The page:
3. Those mittens are cute. Like you, I think the dish cloth does a good job too.

    Old folks like us, no need for anything fancy. Anything goes as long as it’s practical and it gets the job done.

  4. Very true that there are other ways of cooking where soy sauce is not used at all and it can taste really nice as well. I know this because I don’t like the taste of soy sauce and would go without it if given a choice. From the photo, you are a pro in cooking this gluten-free kway teow and taugeh dish. I wouldn’t mind eating it everyday if there is someone to cook it for me (hahaha, lazy me).

    You are a devoted father as well to know Melissa in and out. PTL for giving you a good daughter such as Melissa. Nothing warms the heart more than reading an account of a close bonded family. Thank you.

    Praise the Lord, indeed! She is all heart and when she goes shopping for her rations every week when she comes back, she will buy me some of those very expensive imported cookies to enjoy even though I keep telling her not to, save the money. I can live without those.

    I am not a fan of soy sauce either especially as a dip…unless the food is not nice, bland or tasteless. I would very much prefer to detect and enjoy the subtle tastes and fragrances of the ingredients that go into the cooking. Like Hokkien chang, for instance – it’s all soy sauce and five spice – I prefer nyonya chang with the fragrance of the ketumbar and the sweetness of the water chestnuts…and you will never see me having kampua mee, black – all soy sauce!

  5. I didn’t realise how many things contain wheat – never thought of soy sauce and chilli sauce as having wheat. Love your title, by the way.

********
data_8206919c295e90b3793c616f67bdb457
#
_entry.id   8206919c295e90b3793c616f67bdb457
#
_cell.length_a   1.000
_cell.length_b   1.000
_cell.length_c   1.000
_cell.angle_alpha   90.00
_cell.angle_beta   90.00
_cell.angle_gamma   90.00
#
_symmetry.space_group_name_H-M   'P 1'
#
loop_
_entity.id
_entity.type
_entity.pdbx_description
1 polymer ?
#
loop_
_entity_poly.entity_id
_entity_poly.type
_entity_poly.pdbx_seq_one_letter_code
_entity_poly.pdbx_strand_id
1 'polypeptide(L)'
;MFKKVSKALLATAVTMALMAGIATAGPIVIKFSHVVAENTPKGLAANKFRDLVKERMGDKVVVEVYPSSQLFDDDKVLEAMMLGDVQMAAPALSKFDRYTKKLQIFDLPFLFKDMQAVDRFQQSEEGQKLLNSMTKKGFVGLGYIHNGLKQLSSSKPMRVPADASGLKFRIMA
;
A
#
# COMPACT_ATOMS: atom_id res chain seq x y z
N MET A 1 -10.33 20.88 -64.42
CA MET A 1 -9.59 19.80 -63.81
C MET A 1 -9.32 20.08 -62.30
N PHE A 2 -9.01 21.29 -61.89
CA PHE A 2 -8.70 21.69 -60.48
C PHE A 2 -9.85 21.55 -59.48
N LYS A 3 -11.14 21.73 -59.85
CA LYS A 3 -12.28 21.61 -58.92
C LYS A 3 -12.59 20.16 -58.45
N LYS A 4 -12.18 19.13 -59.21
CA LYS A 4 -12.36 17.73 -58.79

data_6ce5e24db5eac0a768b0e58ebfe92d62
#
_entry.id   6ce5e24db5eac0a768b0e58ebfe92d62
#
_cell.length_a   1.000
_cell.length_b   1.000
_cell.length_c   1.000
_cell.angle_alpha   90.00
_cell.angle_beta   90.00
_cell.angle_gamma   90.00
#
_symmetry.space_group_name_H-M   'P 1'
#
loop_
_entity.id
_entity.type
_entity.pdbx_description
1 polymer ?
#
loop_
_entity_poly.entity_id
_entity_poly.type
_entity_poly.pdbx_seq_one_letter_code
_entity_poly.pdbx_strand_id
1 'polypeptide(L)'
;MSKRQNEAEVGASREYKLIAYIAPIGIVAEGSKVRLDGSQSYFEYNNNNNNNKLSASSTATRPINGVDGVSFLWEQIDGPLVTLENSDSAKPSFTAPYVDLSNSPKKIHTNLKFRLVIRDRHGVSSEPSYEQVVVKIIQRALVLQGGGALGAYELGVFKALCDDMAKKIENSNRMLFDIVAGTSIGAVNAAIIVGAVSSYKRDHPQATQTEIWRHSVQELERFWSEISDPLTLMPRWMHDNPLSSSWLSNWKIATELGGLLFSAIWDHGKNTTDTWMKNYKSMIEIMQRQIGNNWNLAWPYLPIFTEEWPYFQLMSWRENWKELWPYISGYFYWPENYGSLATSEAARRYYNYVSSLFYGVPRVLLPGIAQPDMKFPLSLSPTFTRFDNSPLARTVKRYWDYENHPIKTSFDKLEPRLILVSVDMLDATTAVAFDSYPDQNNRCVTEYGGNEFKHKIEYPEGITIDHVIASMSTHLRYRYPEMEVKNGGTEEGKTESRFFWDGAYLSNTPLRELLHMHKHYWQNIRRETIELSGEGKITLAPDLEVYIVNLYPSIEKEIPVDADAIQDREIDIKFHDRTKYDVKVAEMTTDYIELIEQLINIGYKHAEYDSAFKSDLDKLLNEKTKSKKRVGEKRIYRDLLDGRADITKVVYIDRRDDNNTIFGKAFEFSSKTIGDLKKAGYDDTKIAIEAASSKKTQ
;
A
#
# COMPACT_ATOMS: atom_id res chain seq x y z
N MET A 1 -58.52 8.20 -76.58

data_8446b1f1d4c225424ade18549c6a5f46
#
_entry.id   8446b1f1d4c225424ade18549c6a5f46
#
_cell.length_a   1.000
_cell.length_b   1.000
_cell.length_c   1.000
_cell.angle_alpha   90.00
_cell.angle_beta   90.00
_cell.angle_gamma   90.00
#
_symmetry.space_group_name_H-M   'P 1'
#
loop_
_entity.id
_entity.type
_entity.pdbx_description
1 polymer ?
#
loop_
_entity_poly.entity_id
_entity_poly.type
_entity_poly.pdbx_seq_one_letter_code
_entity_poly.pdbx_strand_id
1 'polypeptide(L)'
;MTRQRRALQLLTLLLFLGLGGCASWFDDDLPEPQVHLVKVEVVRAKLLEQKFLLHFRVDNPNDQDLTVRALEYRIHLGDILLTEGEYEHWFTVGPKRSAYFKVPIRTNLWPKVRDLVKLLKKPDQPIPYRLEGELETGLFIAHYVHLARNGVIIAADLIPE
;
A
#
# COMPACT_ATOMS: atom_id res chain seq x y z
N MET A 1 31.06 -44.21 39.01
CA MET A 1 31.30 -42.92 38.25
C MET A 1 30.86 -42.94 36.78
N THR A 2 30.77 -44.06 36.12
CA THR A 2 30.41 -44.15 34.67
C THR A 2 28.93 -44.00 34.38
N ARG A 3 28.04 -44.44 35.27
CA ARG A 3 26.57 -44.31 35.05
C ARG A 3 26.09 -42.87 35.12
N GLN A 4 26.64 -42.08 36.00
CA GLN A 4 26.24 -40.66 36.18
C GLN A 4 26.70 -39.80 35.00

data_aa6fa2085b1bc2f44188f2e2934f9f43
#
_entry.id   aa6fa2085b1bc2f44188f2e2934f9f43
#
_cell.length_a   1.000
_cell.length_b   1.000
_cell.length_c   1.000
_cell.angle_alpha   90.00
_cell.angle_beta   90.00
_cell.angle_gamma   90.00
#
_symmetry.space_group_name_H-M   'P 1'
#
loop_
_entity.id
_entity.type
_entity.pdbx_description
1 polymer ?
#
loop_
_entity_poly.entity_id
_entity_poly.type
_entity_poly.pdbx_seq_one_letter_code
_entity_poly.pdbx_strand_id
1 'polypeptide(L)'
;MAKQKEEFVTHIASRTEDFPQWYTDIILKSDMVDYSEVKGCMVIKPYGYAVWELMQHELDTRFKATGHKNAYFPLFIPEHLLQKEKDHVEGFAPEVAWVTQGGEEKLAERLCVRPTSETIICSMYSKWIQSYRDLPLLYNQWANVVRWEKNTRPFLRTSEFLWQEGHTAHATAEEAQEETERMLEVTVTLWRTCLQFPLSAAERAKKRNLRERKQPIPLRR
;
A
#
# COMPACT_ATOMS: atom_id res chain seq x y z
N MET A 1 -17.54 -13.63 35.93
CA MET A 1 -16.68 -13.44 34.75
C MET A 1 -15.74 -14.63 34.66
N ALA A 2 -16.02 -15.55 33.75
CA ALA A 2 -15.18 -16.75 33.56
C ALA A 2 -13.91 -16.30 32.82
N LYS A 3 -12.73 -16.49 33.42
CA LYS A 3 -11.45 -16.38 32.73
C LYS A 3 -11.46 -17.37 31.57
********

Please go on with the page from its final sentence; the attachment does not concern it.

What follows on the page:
Neither did I! I wonder why. Things like tomato or chili sauce, it probably helps thicken them but they could have used corn flour instead – we use that to thicken sauces in our cooking.

  6. Homecooked is the best. Your noodle looked yummy.

    Which remind me, it is time to change my mitten and cloth. Love yours. So cute.

    It was good though it involved quite a bit of work, de-veining the prawns, removing the tails of the taugeh etc…etc…but since it turned out well, it was worth it.

    RM3.90, so cheap. Can buy a few – use and throw away. 😀

  7. I suppose one adapts to the situation. I have tried Tamari and liquid aminos out of curiosity but tastewise, they can’t beat soya sauce. It’s a matter of getting used to it.

    Tamari tastes like the soy sauce in the made-in-China canned pickled lettuce so it is not quite the same. Kikkoman has the gluten free version but it is not available here, dunno if that is any good. So far, the closest is the Shouyu.

  8. pad thai! i rarely have it, but when i do have it, i end up loving it!

    We enjoy it very much. You would have a lot of places to choose from, over at your side.

  9. Oat and barley too? Oh dear. I consume these two on a weekly basis.

    Your kway teow looks very nice. I would love to have a taste of them.

    She was eating oats every day, at times every meal when too tired to even heat up the food the mum cooked for her to bring to her school in the jungle to eat over the week. Overdose! She does not go for barley though, very rarely.

  10. Noodles that I like- kuay teow, rat tail noodle
    Not too fancy – bihun, yellow noodle 🙂

    Yellow noodles here is nice, no alkaline, no smell. I’m ok with all but I prefer the kway teow over at your side – finer, smoother, thinner, translucent, much nicer!

  11. You made it real well! I remember the first time I made my own it was a mess, those rice noodles are hard to manage

    Oh? No problem at all. My girl has this problem with noodles too, dunno what she does wrong.

All opinions expressed in my blog are solely my own, that is my prerogative - you may or may not agree, that is yours. To each his/her own.